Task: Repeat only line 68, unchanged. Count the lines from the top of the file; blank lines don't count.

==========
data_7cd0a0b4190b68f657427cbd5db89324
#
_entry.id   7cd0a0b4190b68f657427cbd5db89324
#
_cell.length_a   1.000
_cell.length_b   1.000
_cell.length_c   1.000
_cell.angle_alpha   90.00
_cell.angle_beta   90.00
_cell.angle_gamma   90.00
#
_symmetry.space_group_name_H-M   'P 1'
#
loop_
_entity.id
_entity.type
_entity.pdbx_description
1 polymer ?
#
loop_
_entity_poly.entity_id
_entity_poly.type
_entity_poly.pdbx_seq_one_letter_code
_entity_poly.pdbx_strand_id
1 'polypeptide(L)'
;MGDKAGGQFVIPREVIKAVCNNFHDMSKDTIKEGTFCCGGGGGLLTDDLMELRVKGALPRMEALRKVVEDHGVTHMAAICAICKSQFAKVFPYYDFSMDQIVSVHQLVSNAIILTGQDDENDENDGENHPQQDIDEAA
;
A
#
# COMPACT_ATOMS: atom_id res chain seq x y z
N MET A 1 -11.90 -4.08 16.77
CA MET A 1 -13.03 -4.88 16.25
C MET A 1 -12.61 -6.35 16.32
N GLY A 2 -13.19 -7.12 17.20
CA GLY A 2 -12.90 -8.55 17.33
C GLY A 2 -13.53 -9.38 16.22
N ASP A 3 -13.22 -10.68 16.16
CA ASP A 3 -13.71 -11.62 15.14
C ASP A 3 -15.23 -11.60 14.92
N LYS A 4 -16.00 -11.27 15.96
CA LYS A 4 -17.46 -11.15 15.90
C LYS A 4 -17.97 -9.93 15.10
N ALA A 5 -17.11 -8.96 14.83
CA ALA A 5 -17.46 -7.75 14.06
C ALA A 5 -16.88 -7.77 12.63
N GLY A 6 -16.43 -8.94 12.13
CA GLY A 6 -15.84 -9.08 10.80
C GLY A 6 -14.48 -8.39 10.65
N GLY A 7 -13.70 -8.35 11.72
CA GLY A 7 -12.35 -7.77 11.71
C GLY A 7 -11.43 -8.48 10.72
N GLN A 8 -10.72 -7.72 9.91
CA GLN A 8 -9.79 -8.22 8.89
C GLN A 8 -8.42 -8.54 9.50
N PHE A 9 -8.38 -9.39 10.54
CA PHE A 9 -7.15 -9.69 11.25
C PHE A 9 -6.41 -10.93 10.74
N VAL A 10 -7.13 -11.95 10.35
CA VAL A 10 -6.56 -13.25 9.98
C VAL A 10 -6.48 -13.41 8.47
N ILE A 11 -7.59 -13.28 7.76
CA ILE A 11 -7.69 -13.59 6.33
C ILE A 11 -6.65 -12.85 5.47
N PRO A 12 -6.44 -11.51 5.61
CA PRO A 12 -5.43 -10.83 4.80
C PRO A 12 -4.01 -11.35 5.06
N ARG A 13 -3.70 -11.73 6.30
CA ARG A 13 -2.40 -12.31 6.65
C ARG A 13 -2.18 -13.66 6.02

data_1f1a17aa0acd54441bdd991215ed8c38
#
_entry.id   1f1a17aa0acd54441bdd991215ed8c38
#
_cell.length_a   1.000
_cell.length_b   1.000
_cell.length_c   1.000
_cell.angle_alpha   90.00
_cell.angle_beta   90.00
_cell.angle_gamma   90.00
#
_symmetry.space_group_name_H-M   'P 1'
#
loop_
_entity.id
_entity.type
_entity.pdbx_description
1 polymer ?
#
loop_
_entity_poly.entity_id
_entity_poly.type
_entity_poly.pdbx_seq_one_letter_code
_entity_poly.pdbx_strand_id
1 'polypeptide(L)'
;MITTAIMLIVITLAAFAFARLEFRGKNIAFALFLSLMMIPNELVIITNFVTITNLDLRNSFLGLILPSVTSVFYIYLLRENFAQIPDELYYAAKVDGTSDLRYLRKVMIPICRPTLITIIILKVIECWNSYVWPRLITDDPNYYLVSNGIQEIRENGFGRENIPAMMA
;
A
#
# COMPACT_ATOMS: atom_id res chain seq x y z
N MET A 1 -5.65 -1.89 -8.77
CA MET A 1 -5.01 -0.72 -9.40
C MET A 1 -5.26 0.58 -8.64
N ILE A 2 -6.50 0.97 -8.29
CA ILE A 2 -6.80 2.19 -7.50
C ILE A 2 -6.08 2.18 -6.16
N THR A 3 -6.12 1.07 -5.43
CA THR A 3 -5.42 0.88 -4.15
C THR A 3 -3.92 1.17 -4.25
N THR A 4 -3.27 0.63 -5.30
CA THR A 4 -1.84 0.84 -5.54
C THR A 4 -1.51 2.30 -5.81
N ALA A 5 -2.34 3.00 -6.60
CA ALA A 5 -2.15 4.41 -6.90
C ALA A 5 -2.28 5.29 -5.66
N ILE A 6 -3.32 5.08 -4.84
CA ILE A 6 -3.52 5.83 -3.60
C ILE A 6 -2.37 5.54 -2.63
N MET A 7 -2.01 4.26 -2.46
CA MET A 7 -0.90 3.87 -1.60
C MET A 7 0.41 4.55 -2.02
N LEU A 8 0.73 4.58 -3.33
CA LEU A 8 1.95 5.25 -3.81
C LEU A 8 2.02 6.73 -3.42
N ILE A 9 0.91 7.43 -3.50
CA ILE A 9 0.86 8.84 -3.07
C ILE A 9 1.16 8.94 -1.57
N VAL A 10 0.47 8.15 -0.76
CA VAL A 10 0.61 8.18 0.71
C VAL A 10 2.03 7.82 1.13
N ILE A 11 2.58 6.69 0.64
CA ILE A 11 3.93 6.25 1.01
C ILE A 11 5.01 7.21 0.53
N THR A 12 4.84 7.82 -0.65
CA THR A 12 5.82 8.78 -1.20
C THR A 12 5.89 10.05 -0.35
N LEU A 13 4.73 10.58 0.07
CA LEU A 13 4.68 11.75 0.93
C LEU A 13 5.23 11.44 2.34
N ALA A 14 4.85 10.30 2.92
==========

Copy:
CA ARG A 13 -2.40 -12.31 6.65